Palestinians sentenced for West Bank operations
Bilal Abu Ghanem was one of two Palestinians who carried out the October 13 operation that killed two Israelis and a US-Israeli dual national.
The second alleged attacker, Bahaa Allyan, was shot dead during the attack.
According to the court, Abu Ghanem, a resident of the east Jerusalem Jabel Mukaber neighbourhood, opened fire on the bus with a pistol, shooting 14 rounds, while Allyan reportedly attacked passengers.
The Jerusalem district court sentenced Abu Ghanem, 22, to three life sentences plus 60 years for murder and attempted murder, among other charges.
He was also ordered to pay 1.45 million shekels ($373,000/338,000 euros) in compensation to victims' families, including four people wounded and the bus driver.
When leaving the court, Abu Ghanem, who was imprisoned in 2013 for membership in the Hamas movement, said the attack was in part meant as revenge for violations of the al-Aqsa Mosque compound in Jerusalem.
"There are aggressions on our women and on our al-Aqsa Mosque," he said as guards sought to hurry him past journalists. "Retaliation should be like that."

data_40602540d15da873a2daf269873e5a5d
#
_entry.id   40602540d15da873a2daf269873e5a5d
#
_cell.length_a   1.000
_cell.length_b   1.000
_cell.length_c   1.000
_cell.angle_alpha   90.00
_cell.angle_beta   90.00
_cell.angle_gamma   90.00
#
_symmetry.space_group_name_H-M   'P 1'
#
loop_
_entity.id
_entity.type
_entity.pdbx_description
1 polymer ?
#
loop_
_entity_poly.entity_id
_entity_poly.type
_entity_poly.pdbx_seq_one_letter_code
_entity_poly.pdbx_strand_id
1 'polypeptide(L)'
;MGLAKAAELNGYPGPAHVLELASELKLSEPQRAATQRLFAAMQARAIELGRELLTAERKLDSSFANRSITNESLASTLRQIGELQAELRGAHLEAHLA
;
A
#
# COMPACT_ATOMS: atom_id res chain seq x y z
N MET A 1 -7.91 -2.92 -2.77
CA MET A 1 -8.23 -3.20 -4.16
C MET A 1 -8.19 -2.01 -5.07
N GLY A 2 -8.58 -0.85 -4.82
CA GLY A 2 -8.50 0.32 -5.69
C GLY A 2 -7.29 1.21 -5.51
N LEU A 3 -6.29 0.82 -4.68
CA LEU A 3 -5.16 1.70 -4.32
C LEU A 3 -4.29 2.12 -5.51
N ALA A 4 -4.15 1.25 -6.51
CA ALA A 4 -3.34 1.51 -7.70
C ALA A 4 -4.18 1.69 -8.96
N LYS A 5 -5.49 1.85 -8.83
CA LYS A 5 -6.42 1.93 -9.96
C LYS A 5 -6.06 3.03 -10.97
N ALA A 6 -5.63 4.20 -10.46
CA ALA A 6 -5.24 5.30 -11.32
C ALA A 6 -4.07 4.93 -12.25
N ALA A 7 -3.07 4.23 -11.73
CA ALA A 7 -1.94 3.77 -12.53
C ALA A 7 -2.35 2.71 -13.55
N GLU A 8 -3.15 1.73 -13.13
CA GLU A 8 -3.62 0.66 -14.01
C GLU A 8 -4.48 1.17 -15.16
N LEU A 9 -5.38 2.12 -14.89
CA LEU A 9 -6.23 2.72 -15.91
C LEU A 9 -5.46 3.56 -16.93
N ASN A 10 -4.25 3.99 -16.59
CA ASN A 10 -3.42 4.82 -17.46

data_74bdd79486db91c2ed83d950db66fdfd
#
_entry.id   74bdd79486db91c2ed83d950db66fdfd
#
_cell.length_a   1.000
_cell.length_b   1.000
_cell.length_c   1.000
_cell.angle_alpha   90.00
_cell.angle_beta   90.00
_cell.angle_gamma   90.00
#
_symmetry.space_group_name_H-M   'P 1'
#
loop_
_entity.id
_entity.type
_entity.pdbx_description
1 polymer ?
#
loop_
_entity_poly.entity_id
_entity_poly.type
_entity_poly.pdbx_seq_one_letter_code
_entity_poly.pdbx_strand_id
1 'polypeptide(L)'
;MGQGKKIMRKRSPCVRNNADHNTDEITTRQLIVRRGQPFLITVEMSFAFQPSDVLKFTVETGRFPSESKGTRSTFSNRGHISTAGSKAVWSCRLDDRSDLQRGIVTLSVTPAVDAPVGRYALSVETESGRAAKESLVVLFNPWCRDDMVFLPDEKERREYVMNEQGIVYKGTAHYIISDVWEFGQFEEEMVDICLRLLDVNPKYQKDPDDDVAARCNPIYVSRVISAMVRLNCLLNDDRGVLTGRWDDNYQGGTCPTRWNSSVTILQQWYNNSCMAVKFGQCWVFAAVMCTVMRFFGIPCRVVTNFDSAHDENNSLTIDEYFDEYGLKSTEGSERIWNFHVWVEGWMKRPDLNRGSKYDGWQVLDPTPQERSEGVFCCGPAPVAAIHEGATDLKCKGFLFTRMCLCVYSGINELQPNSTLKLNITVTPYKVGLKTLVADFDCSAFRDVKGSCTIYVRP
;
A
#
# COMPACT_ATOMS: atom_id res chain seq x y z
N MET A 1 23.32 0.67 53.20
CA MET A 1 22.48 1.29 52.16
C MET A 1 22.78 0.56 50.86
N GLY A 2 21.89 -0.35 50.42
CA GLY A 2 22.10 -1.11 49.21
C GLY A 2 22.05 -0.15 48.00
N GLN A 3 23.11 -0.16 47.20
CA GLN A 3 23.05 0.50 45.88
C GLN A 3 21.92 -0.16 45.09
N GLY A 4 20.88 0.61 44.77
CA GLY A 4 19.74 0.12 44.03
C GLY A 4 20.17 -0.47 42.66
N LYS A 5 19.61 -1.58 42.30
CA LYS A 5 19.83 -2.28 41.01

The bus attack was part of an uprising that began in October after Israeli security forces stormed al-Aqsa.
At least 214 Palestinians have been killed by Israeli security forces since then. Most were shot dead during protests and clashes, while some were killed by Israeli airstrikes in the Gaza Strip.
The violence has steadily declined in recent months, though attacks continue to occur, including the fatal stabbing of a 13-year-old girl by a Palestinian in her home in a settlement in the occupied West Bank on June 30.
A sentencing hearing in another high-profile case was postponed until September 22 on Monday.
In that case, Ahmed Manasra, 14, has been convicted of the attempted murder of two Israelis in a knife attack in October.
He and his 15-year-old cousin stabbed and seriously wounded a 20-year-old and a 12-year-old boy in the Jewish settlement neighbourhood of Pisgat Zeev in east Jerusalem.
Ahmed found himself at the centre of a storm of controversy when a video of him lying bleeding – while Israeli settlers yelled abuse at him – went viral.
Following the video, Israel alleged that Ahmed and his cousin, Hassan, who was shot dead at the scene, were attempting to stab Israelis living in Jewish-only settlements built on occupied Palestinian land deemed illegal under international law.
Ahmed's pain, caught on camera, led to him being dubbed as a symbol of the oppression of Palestinian children.